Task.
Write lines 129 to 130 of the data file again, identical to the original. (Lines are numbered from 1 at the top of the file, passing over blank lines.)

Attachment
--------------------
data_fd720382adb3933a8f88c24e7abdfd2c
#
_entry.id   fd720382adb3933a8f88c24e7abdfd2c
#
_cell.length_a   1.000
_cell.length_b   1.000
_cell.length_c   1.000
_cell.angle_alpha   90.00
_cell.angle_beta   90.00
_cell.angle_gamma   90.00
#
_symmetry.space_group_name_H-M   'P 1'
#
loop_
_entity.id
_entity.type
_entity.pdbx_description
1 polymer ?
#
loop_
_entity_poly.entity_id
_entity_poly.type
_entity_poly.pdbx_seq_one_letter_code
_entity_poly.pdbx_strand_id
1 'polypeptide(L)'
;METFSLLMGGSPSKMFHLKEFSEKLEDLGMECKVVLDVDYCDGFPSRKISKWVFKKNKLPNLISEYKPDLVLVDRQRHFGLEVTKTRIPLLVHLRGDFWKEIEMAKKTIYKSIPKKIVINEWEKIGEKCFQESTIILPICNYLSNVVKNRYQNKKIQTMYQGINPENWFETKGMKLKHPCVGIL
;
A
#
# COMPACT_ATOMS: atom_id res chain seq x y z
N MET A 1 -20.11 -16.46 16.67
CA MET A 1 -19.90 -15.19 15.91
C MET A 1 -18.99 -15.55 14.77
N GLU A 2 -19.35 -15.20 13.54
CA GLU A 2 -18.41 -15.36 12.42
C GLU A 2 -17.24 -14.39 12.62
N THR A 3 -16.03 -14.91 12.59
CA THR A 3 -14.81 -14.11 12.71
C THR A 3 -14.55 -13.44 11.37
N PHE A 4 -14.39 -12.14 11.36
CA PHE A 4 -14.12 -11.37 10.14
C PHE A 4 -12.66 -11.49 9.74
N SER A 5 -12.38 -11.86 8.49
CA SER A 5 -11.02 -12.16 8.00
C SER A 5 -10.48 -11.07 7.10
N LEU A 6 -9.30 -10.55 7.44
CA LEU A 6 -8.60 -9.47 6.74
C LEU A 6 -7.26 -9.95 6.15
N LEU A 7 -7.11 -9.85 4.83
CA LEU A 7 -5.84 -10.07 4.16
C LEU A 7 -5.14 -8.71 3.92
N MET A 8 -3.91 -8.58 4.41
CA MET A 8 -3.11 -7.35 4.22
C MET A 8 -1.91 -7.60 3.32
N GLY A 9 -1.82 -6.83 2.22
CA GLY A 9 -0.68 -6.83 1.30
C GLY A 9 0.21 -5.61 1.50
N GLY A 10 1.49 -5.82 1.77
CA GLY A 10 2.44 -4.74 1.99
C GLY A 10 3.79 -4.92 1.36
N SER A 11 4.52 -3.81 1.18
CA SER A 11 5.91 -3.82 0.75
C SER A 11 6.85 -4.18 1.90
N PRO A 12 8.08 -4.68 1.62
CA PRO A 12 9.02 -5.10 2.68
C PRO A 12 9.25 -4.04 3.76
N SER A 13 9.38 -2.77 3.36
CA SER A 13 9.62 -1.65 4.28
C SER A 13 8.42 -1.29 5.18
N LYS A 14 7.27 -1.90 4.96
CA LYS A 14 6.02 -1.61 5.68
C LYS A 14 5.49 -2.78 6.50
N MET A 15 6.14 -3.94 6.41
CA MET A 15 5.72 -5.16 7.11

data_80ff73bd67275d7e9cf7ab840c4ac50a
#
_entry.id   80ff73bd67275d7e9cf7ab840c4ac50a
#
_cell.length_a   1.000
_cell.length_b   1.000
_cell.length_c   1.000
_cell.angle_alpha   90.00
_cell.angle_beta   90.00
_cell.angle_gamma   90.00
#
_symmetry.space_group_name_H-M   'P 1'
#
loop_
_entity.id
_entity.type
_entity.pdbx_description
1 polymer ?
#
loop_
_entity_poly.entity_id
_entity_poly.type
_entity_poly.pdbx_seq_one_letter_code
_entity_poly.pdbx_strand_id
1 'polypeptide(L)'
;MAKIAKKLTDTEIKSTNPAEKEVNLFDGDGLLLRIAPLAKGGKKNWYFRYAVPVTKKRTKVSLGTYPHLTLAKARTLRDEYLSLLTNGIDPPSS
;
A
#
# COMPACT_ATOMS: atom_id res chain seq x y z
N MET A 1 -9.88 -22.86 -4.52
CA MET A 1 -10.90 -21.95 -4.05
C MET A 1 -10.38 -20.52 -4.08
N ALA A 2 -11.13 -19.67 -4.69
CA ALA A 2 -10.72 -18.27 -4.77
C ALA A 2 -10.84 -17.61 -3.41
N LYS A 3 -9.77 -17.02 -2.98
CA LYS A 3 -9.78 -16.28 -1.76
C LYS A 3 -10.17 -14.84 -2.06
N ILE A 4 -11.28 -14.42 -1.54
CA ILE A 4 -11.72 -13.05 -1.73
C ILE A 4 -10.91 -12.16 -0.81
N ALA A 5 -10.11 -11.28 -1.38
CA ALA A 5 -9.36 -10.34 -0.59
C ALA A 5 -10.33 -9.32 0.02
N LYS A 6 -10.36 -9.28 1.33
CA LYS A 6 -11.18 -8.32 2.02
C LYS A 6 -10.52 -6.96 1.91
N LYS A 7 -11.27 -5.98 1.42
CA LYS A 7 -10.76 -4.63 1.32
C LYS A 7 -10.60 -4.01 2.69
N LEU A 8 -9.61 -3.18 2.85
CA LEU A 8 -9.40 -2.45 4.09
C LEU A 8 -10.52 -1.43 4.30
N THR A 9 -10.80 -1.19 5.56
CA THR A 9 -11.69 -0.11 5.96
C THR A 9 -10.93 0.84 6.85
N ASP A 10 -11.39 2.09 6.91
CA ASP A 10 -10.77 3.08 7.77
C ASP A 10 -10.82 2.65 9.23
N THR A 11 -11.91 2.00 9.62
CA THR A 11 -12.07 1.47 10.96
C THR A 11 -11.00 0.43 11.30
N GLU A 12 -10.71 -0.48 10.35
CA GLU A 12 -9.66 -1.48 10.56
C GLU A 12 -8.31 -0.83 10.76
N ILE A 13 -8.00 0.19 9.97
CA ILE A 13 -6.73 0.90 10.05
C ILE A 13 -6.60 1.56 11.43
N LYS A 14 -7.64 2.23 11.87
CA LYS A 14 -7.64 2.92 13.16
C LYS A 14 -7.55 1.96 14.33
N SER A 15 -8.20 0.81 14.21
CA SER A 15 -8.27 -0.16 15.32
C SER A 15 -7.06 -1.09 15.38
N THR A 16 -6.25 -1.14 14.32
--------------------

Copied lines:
N THR A 9 -10.80 -1.19 5.56
CA THR A 9 -11.69 -0.11 5.96